Spokesman: I mean, there’s only one border, right, between… that allows us to reach those people we need to reach in those areas in Syria. I think the Secretary-General and a number of other senior UN officials have been very clear on the critical need for that border crossing to remain open. If it is not open, it will have a tremendous humanitarian impact on men, women and children who rely on humanitarian aid provided by the UN and our partners on a daily basis.
Question: But is there a contingency plan? Is there an alternative plan?
Spokesman: Listen, we… as always, we… to paraphrase someone I won’t name, but we will work with the cards that we are being dealt. Right? The Secretary-General… the Secretariat does not make the rules. The Secretariat does not issue the mandates. We work under mandates given to us by Member States, by the Security Council, and we’ve made very clear, publicly and privately, of the need for that border to… that border crossing to remain open.
Question: And my second one is on Iraq, is something that President of Turkey, [Recep Tayyip] Erdogan, said about for United Nations; it’s about a refugee camp in… inside Iraq that Turkey believes has members of PKK in them. And he threatened to attack the refugee camp, and he said, if the United Nations does not clean it up, we will do it as a UN member… [cross talk]
Spokesman: I haven’t seen those particular comment. What I can tell you is that we’ve always called for all Member States to respect the territorial integrity of Iraq.
Question: This is not territorial integrity. I’m talking about the refugee camp. The President of a country… [Cross talk]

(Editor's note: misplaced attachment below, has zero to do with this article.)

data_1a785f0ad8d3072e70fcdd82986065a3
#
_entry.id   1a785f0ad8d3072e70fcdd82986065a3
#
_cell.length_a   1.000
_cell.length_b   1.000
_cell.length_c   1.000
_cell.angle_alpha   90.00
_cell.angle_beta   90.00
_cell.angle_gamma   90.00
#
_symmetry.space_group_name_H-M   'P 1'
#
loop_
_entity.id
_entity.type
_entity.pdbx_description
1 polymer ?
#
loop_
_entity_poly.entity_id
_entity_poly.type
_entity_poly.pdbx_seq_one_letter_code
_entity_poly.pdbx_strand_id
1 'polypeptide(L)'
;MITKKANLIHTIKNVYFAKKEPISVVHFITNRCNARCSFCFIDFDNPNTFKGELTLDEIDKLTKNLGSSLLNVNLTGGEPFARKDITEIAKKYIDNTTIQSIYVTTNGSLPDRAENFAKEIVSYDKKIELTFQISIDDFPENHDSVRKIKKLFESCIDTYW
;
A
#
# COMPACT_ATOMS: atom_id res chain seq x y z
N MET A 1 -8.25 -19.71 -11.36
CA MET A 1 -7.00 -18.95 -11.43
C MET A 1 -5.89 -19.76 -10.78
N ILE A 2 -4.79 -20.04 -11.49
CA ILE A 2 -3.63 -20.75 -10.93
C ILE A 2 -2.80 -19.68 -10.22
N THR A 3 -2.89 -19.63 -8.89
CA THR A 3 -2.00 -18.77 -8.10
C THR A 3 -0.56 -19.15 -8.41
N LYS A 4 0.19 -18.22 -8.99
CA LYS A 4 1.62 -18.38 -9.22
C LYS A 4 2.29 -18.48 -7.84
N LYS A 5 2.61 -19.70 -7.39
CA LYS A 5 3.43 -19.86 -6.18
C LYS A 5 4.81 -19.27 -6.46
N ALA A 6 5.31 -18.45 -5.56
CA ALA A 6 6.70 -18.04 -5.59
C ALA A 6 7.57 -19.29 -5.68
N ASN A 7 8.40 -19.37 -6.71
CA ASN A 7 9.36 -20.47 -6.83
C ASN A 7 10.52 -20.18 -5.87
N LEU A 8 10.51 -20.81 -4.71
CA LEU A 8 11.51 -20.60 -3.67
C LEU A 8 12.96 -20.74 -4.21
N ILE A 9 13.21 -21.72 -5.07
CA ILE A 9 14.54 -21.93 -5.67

Spokesman: I’m just saying… I… and, of course, it goes without saying that refugee camps are humanitarian… humanitarian installations are protected under international law.
Question: Thank you very much. I was wondering, what is the envoy to Myanmar at the moment doing, and is there any update on her location?
Spokesman: Her location is back in Bern. She’s back in Europe where she’s been working from. She continues to remain in touch with all the relevant parties to push the issue forward.
Question: Thank you. Just a follow-up to the vaccinations of UN employees in the building. The employees who are coming in now on a more regular basis, I think, sometimes once a week, sometimes more, do they have to be vaccinated? Is that mandatory for the people who come in or not?
Spokesman: At this point, it is not mandatory, but we ex… we’re looking at a greater re-opening. There will be a letter from the Secretary-General soon to staff to increase the number of people in the building, and things should be a little clearer at this point.
Okay. Let’s go to our chat.
Question: Steph, a quick follow-up on that.
Spokesman: Yes, ma’am.
Question: When are you expecting that letter?